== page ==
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Dignity defined

Crusito de Rosario isn't famous. Haitian by birth, he has lived in the Dominican Republic and worked in the sugar-cane fields for 55 of his 60 years. It's a difficult job – physically demanding, sweaty work; usually 12-hour days of endlessly repeated motions under a hot sun with no shade for relief. A good cutter can harvest one ton of sugar cane per day, yet earn less than $3. It is a lifestyle passed from father to son, because they can't imagine doing anything else.

I arrived in Crusito's world with a Spanish priest who fights for better conditions for these workers, who are his parishioners. Father Christopher had cleared out some bedraggled wooden barracks and built better accommodations. But Crusito, for some reason, chose to continue living in the old barracks, alone in one tiny room. He was outside when we met, tilling the soil. He limped over to greet us and took me into his home.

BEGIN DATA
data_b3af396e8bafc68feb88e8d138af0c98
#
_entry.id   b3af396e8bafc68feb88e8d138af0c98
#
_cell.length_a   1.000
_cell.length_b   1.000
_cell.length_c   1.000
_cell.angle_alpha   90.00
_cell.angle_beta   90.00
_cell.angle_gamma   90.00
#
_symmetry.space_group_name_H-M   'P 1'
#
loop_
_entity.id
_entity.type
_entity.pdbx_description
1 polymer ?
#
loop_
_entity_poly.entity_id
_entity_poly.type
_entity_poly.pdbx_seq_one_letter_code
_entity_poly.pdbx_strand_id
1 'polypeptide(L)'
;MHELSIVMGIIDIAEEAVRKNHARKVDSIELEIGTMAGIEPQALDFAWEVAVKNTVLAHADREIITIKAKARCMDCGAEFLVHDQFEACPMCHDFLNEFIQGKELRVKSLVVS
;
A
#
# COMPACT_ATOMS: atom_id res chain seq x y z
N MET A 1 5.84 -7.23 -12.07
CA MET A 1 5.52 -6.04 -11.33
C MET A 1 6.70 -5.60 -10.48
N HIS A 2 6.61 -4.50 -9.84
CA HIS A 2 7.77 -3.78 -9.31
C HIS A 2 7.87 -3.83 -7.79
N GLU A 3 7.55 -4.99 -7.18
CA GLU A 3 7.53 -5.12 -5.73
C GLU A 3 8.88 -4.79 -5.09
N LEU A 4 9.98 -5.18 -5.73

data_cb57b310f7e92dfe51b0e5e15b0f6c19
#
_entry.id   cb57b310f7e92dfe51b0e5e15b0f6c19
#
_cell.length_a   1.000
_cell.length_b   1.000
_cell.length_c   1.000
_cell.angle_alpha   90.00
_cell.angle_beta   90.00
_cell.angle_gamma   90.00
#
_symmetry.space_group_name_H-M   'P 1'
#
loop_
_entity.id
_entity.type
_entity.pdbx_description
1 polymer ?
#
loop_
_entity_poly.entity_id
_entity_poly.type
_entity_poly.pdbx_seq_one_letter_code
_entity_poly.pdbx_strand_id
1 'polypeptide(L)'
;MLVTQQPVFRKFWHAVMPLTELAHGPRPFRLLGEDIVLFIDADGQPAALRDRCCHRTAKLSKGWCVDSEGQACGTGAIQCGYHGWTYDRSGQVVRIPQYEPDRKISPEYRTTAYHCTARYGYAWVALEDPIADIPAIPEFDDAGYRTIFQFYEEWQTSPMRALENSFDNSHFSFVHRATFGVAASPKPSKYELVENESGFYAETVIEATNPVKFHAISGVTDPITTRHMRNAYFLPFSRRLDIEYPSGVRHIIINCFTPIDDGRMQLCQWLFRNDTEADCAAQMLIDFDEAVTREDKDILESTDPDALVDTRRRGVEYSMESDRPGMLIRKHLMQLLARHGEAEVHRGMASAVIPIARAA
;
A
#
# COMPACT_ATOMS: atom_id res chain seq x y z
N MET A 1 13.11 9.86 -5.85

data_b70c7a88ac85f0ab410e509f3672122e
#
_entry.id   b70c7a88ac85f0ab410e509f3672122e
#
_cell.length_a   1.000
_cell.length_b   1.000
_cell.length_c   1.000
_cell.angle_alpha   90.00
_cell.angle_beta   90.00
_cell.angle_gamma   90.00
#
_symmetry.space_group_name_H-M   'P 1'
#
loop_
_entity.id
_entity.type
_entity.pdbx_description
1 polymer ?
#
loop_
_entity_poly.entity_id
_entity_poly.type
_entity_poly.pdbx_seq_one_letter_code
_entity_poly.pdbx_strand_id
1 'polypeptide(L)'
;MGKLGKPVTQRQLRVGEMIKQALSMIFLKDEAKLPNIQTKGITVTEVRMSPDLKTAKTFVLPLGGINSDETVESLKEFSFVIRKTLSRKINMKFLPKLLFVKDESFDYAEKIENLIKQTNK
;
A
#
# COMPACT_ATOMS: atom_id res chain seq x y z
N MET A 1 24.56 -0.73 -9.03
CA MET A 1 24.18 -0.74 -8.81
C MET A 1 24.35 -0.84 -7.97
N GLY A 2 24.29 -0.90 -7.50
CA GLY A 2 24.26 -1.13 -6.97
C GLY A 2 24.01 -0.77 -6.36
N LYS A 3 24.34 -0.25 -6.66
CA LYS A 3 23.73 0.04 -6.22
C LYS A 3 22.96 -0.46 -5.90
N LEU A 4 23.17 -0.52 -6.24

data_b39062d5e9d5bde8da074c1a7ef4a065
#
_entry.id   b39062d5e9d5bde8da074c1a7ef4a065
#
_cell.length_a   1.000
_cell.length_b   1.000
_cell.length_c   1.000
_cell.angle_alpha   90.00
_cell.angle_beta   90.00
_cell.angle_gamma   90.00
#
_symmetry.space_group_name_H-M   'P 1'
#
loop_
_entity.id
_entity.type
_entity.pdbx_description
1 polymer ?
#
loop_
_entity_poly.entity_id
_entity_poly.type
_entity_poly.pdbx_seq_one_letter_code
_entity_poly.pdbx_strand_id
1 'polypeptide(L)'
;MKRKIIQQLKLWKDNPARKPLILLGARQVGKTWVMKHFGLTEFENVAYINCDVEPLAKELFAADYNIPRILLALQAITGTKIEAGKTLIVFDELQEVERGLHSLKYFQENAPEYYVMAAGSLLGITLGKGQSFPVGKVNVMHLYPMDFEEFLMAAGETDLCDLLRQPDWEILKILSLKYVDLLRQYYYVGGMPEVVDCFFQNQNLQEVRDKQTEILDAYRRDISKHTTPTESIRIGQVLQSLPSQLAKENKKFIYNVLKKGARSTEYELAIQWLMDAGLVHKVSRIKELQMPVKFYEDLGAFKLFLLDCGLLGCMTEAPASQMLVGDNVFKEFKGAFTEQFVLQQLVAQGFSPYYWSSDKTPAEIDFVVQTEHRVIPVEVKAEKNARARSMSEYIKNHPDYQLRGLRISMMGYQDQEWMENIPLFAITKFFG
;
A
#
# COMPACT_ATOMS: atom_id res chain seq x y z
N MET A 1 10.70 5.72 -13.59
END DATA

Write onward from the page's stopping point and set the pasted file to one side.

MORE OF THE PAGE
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I have met hundreds of people over the course of my career who have not had an easy path in life. But I may never have met one who had more dignity. Crusito, who had nothing, made me his guest. He never looked ashamed. He never pitied himself. He spoke to me directly, as you can see in the photograph, through his eyes.


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